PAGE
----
The Church of England’s Parish Finance Statistics 2022 shows that the number of regular givers has fallen each year over the past nine years to stand at around 401,000 in 2022 compared with 572,000 in 2013. The largest source of income was parish giving at £586 million and the average weekly giving was £16.20, ranging from under £10 in Lincoln to £30 in London. The total income of parishes was £1,055 million and the total expenditure was £1,019 million.  The report’s introduction says this represents a second year of modest growth in parishes’ income after the sharp downturn of 2020, but this was eroded by the effects of inflation so that in real terms income was slightly down. Expenditure fell in real terms, reversing the modest recovery in parishes’ spending after the COVID pandemic, and was lower in 2022 than in any of the previous 20 years.  There was a reduction in expenditure on buildings and over half the increased expenditure between 2021 and 2022 went on church running costs.  The report is here

Traditionalist welcome for Ireland referendum result against modernisation of family and role of women

The unexpected defeat of referendums in Ireland to modernise the idea of family and the role of women has delighted traditionalist Catholics, according to a report in the Religion News Service. In decisive votes, Ireland rejected a proposal to broaden the definition of family by saying it can be founded on marriage or on other durable relationships, with 67.7 per cent against.; and a second proposal to remove a reference in the constitution to women’s role in the home as a key support to the state, was rejected by 73.9 per cent. The main political parties were in favour and the result was a surprise. RNS reported from a traditionalist Tridentine  mass church and found a campaigner who said: “It’s a great result for women, for mothers, for the homes and for marriage.”

Theft of lead from churches declines after strict security measures

Metal theft from historic places of worship increased by 41 per cent during the lockdown periods of the Covid-19 pandemic, according to a report from Historic England. But the theft of metal roofing, notably lead, from church roofs declined after Covid, perhaps due to increased security, the falling price of lead and the prosecution of two organised crime groups operating in counties from Dorset to Yorkshire.  To try to reduce the threat of theft, some listed historic churches are replacing stolen lead with stainless steel. Historic England’s Heritage at Risk Register shows 53 out of 943 places of worship have risks including arson, the theft of fixtures, fittings and metal and vandalism.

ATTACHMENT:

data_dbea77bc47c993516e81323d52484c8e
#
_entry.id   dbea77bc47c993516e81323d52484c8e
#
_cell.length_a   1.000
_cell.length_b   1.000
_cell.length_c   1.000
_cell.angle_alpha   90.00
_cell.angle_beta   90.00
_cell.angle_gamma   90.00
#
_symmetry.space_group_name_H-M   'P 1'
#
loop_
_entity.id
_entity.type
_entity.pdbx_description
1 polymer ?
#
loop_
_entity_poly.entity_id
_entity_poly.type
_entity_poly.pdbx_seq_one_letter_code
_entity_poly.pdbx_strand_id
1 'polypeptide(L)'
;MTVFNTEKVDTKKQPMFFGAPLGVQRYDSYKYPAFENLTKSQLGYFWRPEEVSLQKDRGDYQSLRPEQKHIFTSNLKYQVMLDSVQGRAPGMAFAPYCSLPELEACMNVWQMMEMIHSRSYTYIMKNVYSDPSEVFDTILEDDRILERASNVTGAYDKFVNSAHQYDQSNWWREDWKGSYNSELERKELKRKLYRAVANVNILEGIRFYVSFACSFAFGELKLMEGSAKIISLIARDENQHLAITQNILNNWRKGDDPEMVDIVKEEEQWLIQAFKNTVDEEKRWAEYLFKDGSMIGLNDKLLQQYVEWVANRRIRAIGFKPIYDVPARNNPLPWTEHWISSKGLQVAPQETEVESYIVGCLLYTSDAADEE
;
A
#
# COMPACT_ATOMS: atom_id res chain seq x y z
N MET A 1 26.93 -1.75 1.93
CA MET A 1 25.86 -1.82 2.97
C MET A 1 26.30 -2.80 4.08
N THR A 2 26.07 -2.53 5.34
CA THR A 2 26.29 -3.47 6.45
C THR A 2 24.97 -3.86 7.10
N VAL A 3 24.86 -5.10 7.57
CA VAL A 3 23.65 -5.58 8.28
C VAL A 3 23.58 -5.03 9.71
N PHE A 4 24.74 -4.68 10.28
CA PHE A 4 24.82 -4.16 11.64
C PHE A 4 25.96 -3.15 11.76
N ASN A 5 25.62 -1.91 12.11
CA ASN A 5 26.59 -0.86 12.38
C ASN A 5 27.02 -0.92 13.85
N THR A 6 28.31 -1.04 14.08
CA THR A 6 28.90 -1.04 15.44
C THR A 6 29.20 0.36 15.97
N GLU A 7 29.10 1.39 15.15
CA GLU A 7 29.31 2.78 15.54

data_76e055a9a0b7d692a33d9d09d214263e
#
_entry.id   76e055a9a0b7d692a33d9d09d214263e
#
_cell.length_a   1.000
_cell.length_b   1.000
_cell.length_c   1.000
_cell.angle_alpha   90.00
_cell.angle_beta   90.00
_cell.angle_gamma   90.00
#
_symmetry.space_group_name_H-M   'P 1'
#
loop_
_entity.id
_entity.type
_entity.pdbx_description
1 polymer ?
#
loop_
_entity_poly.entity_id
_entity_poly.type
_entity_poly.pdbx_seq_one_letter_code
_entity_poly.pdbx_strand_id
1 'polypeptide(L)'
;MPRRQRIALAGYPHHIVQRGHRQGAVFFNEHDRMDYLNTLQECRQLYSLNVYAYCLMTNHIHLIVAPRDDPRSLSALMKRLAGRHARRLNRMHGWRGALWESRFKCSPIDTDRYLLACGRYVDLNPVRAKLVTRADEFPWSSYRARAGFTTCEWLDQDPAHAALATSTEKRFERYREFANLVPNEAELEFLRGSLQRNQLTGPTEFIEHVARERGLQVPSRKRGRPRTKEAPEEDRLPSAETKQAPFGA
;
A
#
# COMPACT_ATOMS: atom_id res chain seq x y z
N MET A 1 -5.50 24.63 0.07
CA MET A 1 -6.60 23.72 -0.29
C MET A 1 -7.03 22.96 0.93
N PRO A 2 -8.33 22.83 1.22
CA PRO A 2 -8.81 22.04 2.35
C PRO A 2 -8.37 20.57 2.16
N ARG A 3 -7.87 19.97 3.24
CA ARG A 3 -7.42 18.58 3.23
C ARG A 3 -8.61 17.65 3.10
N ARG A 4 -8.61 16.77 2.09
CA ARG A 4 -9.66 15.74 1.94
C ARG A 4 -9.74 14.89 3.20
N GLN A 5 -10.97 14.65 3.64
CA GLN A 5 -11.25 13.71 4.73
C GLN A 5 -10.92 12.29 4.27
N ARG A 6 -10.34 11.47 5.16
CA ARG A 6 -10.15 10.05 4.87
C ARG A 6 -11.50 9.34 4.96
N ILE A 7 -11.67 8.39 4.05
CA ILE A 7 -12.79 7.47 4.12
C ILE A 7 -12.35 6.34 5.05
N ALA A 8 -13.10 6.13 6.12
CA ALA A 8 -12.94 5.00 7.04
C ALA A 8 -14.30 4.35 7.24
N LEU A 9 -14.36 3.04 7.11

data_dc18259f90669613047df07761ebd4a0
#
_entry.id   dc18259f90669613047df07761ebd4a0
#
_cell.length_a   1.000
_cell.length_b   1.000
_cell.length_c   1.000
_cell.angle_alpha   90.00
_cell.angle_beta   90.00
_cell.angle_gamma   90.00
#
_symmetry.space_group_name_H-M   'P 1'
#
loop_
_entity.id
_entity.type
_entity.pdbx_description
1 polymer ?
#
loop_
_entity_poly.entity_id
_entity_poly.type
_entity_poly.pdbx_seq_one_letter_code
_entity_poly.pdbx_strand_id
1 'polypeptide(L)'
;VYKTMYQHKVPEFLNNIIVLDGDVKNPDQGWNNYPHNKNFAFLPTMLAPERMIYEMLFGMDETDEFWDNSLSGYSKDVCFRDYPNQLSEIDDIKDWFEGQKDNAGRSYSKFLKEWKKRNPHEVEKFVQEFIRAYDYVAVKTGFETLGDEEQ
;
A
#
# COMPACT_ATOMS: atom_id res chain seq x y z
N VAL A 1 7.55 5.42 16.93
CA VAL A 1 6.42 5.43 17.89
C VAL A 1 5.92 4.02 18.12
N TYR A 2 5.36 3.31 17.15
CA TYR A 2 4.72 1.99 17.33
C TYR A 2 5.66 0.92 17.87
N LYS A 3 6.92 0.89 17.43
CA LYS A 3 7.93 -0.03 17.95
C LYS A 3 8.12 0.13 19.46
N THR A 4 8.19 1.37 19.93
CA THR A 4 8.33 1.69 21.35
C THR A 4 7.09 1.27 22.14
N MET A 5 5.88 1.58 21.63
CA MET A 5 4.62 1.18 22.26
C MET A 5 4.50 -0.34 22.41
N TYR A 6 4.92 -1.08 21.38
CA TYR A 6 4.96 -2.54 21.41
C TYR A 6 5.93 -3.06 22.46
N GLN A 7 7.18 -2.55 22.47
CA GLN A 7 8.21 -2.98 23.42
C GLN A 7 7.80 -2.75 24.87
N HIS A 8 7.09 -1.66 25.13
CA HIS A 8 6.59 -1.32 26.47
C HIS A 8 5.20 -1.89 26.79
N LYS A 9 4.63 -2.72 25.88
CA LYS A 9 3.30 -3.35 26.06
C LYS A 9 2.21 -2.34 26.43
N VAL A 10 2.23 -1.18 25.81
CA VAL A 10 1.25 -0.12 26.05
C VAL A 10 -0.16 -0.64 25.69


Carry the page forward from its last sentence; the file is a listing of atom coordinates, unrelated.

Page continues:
The challenge of finding clergy willing to move to Cornwall

The Church Times reports a dispute between the campaign group Save the Parish and the Diocese of Truro over the number of clergy. Save the Parish published an article last month on the fall in numbers in the diocese which it said was “struggling to recruit new priests to undertake the unrealistic roles proposed by the restructuring plans — in particular oversight ministers to run teams of paid employees in giant benefices”. The diocese responded with a statement saying: “All dioceses in the Church of England are having difficulty filling the number of posts available and we know from feedback that dioceses with active Save the Parish groups struggle more than others because clergy are wary of coming into an area where they will be harassed”.  The Church Times investigates the story and quotes the acting Bishop of Truro, Hugh Nelson, saying increasing the number of salaried priests is a top priority.

Pope discusses resignation – “a distant hypothesis”

Pope Francis has said that if he chooses to resign he would be known as Bishop Emeritus of Rome and would live in the Basilica of St. Mary Major “to return to being a confessor and bring communion to the sick”. His thoughts are recorded in his autobiography out on 19 March “Life. My Story in History”. But he said such thoughts are a “distant hypothesis” because there are no serious reasons to consider this possibility, which he never considers, “despite moments of difficulty.” There were no conditions for a resignation, he said, unless a serious physical impediment arose, in which case a letter of resignation deposited in the Secretariat of State signed by Bergoglio at the beginning of his pontificate would apply.